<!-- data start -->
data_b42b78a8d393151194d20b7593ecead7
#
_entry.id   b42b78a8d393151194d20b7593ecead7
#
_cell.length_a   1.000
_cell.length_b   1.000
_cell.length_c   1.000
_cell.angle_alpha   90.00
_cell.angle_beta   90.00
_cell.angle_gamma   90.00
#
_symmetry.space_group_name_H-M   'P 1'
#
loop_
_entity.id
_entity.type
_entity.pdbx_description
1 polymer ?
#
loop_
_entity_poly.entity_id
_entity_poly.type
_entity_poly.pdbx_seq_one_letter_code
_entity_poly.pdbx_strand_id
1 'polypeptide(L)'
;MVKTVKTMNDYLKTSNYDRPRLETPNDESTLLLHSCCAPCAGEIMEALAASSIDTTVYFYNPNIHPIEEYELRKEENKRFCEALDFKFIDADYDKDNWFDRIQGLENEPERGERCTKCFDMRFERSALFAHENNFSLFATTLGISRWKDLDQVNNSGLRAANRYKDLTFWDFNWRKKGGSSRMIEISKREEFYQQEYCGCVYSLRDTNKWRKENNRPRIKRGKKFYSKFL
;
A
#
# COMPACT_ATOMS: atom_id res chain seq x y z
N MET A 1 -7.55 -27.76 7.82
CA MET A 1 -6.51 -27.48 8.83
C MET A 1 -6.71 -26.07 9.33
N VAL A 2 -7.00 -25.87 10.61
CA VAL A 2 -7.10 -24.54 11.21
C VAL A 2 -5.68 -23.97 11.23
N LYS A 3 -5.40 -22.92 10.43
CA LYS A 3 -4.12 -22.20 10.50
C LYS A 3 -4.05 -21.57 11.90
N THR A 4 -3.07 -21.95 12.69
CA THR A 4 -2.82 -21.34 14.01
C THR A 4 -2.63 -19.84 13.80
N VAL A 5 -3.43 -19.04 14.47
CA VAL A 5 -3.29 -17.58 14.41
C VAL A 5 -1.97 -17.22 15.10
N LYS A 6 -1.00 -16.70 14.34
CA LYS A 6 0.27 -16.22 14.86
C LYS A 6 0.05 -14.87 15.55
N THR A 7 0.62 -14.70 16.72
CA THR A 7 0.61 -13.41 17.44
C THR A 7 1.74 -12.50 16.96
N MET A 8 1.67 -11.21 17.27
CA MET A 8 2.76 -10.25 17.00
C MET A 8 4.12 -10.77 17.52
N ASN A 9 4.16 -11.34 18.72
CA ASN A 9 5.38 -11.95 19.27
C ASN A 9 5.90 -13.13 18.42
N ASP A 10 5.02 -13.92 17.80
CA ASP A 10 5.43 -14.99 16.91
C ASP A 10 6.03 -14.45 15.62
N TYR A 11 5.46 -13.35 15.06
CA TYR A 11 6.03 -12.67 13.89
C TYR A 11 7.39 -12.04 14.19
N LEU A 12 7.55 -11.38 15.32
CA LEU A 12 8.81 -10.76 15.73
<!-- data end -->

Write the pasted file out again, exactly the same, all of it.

data_b42b78a8d393151194d20b7593ecead7
#
_entry.id   b42b78a8d393151194d20b7593ecead7
#
_cell.length_a   1.000
_cell.length_b   1.000
_cell.length_c   1.000
_cell.angle_alpha   90.00
_cell.angle_beta   90.00
_cell.angle_gamma   90.00
#
_symmetry.space_group_name_H-M   'P 1'
#
loop_
_entity.id
_entity.type
_entity.pdbx_description
1 polymer ?
#
loop_
_entity_poly.entity_id
_entity_poly.type
_entity_poly.pdbx_seq_one_letter_code
_entity_poly.pdbx_strand_id
1 'polypeptide(L)'
;MVKTVKTMNDYLKTSNYDRPRLETPNDESTLLLHSCCAPCAGEIMEALAASSIDTTVYFYNPNIHPIEEYELRKEENKRFCEALDFKFIDADYDKDNWFDRIQGLENEPERGERCTKCFDMRFERSALFAHENNFSLFATTLGISRWKDLDQVNNSGLRAANRYKDLTFWDFNWRKKGGSSRMIEISKREEFYQQEYCGCVYSLRDTNKWRKENNRPRIKRGKKFYSKFL
;
A
#
# COMPACT_ATOMS: atom_id res chain seq x y z
N MET A 1 -7.55 -27.76 7.82
CA MET A 1 -6.51 -27.48 8.83
C MET A 1 -6.71 -26.07 9.33
N VAL A 2 -7.00 -25.87 10.61
CA VAL A 2 -7.10 -24.54 11.21
C VAL A 2 -5.68 -23.97 11.23
N LYS A 3 -5.40 -22.92 10.43
CA LYS A 3 -4.12 -22.20 10.50
C LYS A 3 -4.05 -21.57 11.90
N THR A 4 -3.07 -21.95 12.69
CA THR A 4 -2.82 -21.34 14.01
C THR A 4 -2.63 -19.84 13.80
N VAL A 5 -3.43 -19.04 14.47
CA VAL A 5 -3.29 -17.58 14.41
C VAL A 5 -1.97 -17.22 15.10
N LYS A 6 -1.00 -16.70 14.34
CA LYS A 6 0.27 -16.22 14.86
C LYS A 6 0.05 -14.87 15.55
N THR A 7 0.62 -14.70 16.72
CA THR A 7 0.61 -13.41 17.44
C THR A 7 1.74 -12.50 16.96
N MET A 8 1.67 -11.21 17.27
CA MET A 8 2.76 -10.25 17.00
C MET A 8 4.12 -10.77 17.52
N ASN A 9 4.16 -11.34 18.72
CA ASN A 9 5.38 -11.95 19.27
C ASN A 9 5.90 -13.13 18.42
N ASP A 10 5.02 -13.92 17.80
CA ASP A 10 5.43 -14.99 16.91
C ASP A 10 6.03 -14.45 15.62
N TYR A 11 5.46 -13.35 15.06
CA TYR A 11 6.03 -12.67 13.89
C TYR A 11 7.39 -12.04 14.19
N LEU A 12 7.55 -11.38 15.32
CA LEU A 12 8.81 -10.76 15.73